A government that acts secretively, capriciously and arbitrarily, without oversight, will become tyrannical.

            • You might even argue that such a government is by definition tyrannical, since it generally will only work for the benefit of its friends, and exploit everyone else. However, there are differences between, for example, some people in the tax collecting agency specifically targeting organizations that use words associated with tax revolts, and the head of the government publicly praising the incarceration of opposition members or authorizing the use of troops to force the nationalization of businesses. While

  • Think of the geriatrics! What would the elderly ladies of your locality think of what you're browsing? Would it cause them a heart attack? We only want crochet patterns, recipes and pictures of cute puppies on our internet. Please delete anything controversial or too hard to understand! (This being not too far from what 100s of government agencies censoring the internet would end up with.)

  • by Anonymous Coward

    Wait till we have the NBN firmly in place, filtering will never go away. They only put it on the back burner while they build the backbone for it.

    I am part of a community wireless network which covers a whole city, good thing there is no such government control over like this for its users. I would recommend everyone join or create one to promote free networking.

  • by johnjones (14274) on Wednesday May 15, 2013 @09:02AM (#43731295) Homepage Journal

    ok they are not even filtering they are producing a drop list

    clearly they do not understand how a IP network functions and are simply taking whatever huawei can fund...

    http://en.wikipedia.org/wiki/Internet_censorship_by_country

    surveillance via huawei marketing dollars... working well...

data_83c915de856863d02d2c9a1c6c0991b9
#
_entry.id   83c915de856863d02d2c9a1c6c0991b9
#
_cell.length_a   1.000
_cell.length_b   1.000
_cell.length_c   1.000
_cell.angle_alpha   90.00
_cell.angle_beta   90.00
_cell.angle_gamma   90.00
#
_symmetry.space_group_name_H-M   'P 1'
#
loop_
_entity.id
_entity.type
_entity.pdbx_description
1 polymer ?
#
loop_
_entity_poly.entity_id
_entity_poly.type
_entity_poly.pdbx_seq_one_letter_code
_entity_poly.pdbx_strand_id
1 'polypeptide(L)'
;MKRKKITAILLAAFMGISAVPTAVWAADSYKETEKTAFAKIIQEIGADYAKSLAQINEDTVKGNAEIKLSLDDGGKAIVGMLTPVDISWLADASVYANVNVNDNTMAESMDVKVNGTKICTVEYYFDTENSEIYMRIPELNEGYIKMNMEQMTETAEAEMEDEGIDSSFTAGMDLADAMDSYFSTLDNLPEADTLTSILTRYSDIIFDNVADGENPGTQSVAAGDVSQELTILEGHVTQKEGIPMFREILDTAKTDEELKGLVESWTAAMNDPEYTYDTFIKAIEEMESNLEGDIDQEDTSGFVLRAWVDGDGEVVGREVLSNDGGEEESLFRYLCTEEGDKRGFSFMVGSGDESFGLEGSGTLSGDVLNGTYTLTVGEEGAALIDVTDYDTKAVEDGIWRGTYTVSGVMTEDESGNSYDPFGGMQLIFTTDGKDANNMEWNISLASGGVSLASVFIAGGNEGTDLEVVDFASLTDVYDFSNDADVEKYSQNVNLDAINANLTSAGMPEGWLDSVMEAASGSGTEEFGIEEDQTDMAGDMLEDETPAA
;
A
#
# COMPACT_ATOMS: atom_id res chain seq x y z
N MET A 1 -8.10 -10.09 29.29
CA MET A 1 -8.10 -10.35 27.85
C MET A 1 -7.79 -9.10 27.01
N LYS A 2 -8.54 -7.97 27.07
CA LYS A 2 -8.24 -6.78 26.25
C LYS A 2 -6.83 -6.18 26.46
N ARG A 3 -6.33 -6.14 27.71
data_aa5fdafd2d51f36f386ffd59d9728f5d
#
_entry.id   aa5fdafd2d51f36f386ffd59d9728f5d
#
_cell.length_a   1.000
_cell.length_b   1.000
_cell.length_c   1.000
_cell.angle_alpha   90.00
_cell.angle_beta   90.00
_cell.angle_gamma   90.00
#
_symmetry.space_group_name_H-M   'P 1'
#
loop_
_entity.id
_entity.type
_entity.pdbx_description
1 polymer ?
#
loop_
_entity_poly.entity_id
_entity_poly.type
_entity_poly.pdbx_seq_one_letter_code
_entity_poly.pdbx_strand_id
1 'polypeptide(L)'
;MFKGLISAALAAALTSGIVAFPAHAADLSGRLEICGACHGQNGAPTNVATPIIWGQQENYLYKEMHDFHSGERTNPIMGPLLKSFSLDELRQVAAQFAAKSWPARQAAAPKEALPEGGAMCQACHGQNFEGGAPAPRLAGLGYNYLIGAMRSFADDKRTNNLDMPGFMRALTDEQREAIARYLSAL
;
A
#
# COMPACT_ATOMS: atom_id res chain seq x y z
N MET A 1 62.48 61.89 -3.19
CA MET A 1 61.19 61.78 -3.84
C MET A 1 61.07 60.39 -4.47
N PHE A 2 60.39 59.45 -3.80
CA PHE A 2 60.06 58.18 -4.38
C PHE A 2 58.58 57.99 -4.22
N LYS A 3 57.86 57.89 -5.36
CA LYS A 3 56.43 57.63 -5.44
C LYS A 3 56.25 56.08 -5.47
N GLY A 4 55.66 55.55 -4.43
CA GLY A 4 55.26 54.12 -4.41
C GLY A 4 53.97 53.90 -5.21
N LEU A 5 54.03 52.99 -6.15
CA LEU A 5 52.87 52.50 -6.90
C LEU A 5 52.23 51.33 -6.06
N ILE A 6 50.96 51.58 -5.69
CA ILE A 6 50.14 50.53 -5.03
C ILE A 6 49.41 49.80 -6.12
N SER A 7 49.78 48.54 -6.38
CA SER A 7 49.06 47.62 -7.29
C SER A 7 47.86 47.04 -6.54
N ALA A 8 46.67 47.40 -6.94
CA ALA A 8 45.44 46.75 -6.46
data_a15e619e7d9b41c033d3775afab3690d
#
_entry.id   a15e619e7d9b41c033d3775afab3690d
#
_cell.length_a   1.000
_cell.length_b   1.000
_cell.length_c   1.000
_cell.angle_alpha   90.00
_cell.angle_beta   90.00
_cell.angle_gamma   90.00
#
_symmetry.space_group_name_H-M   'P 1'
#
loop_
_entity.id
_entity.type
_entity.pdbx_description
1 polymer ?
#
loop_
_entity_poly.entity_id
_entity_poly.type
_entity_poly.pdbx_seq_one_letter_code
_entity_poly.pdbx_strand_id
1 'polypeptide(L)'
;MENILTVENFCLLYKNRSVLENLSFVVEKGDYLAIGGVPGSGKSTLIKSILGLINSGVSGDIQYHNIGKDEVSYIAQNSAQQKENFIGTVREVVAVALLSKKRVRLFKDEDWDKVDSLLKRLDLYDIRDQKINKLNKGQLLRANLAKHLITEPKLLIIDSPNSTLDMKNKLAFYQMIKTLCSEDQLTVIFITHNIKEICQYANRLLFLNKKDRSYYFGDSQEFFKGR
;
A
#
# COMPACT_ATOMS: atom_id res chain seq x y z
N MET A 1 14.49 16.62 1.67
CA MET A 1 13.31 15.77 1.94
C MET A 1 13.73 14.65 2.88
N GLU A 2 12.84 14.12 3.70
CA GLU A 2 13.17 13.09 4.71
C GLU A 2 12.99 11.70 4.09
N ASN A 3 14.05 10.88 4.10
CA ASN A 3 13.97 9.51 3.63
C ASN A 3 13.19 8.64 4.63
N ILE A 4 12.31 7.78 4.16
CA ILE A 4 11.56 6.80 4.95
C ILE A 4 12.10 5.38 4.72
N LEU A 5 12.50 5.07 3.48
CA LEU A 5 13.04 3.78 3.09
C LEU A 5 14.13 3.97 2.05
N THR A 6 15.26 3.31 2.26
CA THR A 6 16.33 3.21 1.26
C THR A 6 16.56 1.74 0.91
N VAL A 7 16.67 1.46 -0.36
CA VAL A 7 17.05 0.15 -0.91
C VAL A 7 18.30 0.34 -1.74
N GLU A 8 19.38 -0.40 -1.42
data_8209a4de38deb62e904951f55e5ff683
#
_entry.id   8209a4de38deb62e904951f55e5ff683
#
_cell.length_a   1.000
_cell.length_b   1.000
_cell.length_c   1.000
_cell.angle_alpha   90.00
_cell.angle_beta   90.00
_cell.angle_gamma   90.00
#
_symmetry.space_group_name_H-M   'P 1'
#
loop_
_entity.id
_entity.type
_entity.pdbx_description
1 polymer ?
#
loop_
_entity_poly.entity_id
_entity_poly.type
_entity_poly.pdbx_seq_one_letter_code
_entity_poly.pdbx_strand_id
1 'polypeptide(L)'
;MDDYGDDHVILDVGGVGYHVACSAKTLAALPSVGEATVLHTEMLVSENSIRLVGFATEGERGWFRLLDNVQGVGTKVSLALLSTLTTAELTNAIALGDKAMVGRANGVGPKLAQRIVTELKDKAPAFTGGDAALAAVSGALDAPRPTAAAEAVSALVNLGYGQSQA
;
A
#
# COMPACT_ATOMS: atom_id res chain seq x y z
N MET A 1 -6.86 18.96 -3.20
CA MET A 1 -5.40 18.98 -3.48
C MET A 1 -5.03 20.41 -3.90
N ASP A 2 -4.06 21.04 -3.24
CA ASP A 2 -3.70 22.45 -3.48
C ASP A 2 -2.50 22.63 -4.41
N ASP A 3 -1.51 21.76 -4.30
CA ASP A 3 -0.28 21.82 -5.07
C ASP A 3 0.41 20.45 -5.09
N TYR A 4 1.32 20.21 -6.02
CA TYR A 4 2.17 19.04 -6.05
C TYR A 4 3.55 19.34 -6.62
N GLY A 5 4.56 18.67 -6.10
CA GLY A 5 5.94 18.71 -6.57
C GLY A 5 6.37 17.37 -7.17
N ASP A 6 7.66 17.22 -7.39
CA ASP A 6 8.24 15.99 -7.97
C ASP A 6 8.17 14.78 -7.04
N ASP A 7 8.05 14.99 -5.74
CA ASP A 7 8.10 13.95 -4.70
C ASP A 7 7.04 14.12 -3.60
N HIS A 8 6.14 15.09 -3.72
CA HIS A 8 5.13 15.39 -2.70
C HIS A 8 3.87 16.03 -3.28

(just ignore the fact huawei copy cisco kit and install backdoors and your fine...)

    have fun

    John

  • "Sir, they just don't want to have their internet filtered."
    "Do it anyway and don't tell them about it. They'll get used to it eventually."

    • by Anonymous Coward

      Pretty much precisely. They'll definitely get used to it, especially if it's done slowly enough.

      • by gnoshi (314933)

        Pretty much precisely. They'll definitely get used to it, especially if it's done slowly enough.

        Unfortunately, it does look that way, and it is a huge problem. Getting an politically apathetic population to get angry enough to protest about something like this is sadly very difficult.

  • "Legal" Notices (Score:4, Interesting)

    by skywire (469351) * on Wednesday May 15, 2013 @09:14AM (#43731387)

    A notice does not become "legal" simply because it was issued by a state agent.

    • by drinkypoo (153816)

      A notice does not become "legal" simply because it was issued by a state agent.

      No, it becomes legal when it makes legal claims. However, if they are false, it is unlawful. Lawful and legal are considered synonyms but they're not precisely the same thing. There's probably even fancier latin terms you could use in court.

  • by sirwired (27582) on Wednesday May 15, 2013 @09:23AM (#43731467)

    That "false positive" event was BS, and the EFF should know better. Slashdot covered the story here: http://yro.slashdot.org/story/13/04/11/1849207/australian-networks-block-community-university-website [slashdot.org]

    Basically, a community college cheaped-out on it's webhost, and it was sharing a single IP with 1,200 other sites. It is certainly not out of the realm of possibilities that one of those 1,200 was doing something naughty (malware, DDOS, spam, kiddie porn, who knows?), and CheapBastardWebhosting was apathetic when informed about it. Just like any harmful of blatantly illegal site, the next step is a block of the IP.

    The block was lifted after the outcry, but I suspect that was more because the block got the webhosts attention and they then properly booted the naughty customer.

    EFF, please don't Greenpeace or PETA yourselves with silly crap like this. (This wouldn't be the first time their press releases have stretched or misinterpreted facts more than a bit.)

    • by Nidi62 (1525137)

      That "false positive" event was BS, and the EFF should know better. Slashdot covered the story here: http://yro.slashdot.org/story/13/04/11/1849207/australian-networks-block-community-university-website [slashdot.org]

      Basically, a community college cheaped-out on it's webhost, and it was sharing a single IP with 1,200 other sites. It is certainly not out of the realm of possibilities that one of those 1,200 was doing something naughty (malware, DDOS, spam, kiddie porn, who knows?), and CheapBastardWebhosting was apathetic when informed about it. Just like any harmful of blatantly illegal site, the next step is a block of the IP.